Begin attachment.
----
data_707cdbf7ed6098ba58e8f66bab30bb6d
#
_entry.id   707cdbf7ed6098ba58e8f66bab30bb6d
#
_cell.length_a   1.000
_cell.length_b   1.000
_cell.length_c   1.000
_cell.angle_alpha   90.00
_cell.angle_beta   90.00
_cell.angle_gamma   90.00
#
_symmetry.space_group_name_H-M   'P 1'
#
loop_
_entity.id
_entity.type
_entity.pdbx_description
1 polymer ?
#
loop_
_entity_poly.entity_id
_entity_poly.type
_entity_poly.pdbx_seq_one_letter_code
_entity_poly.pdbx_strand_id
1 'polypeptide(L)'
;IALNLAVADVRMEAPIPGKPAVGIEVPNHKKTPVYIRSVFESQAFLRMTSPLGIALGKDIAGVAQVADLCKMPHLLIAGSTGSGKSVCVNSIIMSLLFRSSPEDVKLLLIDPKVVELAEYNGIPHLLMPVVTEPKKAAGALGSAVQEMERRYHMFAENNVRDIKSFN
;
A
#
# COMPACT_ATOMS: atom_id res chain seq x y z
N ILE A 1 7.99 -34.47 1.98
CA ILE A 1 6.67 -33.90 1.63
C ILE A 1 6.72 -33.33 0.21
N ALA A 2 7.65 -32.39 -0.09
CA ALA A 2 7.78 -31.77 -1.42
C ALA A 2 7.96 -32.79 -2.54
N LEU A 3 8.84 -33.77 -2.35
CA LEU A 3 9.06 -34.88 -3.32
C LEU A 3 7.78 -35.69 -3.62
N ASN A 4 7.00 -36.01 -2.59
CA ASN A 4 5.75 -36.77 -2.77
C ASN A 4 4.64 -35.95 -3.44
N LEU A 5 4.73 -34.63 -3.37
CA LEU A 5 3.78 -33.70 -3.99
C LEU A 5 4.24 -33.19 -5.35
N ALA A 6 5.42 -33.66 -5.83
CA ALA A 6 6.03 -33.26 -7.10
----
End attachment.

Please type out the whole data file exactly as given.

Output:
data_707cdbf7ed6098ba58e8f66bab30bb6d
#
_entry.id   707cdbf7ed6098ba58e8f66bab30bb6d
#
_cell.length_a   1.000
_cell.length_b   1.000
_cell.length_c   1.000
_cell.angle_alpha   90.00
_cell.angle_beta   90.00
_cell.angle_gamma   90.00
#
_symmetry.space_group_name_H-M   'P 1'
#
loop_
_entity.id
_entity.type
_entity.pdbx_description
1 polymer ?
#
loop_
_entity_poly.entity_id
_entity_poly.type
_entity_poly.pdbx_seq_one_letter_code
_entity_poly.pdbx_strand_id
1 'polypeptide(L)'
;IALNLAVADVRMEAPIPGKPAVGIEVPNHKKTPVYIRSVFESQAFLRMTSPLGIALGKDIAGVAQVADLCKMPHLLIAGSTGSGKSVCVNSIIMSLLFRSSPEDVKLLLIDPKVVELAEYNGIPHLLMPVVTEPKKAAGALGSAVQEMERRYHMFAENNVRDIKSFN
;
A
#
# COMPACT_ATOMS: atom_id res chain seq x y z
N ILE A 1 7.99 -34.47 1.98
CA ILE A 1 6.67 -33.90 1.63
C ILE A 1 6.72 -33.33 0.21
N ALA A 2 7.65 -32.39 -0.09
CA ALA A 2 7.78 -31.77 -1.42
C ALA A 2 7.96 -32.79 -2.54
N LEU A 3 8.84 -33.77 -2.35
CA LEU A 3 9.06 -34.88 -3.32
C LEU A 3 7.78 -35.69 -3.62
N ASN A 4 7.00 -36.01 -2.59
CA ASN A 4 5.75 -36.77 -2.77
C ASN A 4 4.64 -35.95 -3.44
N LEU A 5 4.73 -34.63 -3.37
CA LEU A 5 3.78 -33.70 -3.99
C LEU A 5 4.24 -33.19 -5.35
N ALA A 6 5.42 -33.66 -5.83
CA ALA A 6 6.03 -33.26 -7.10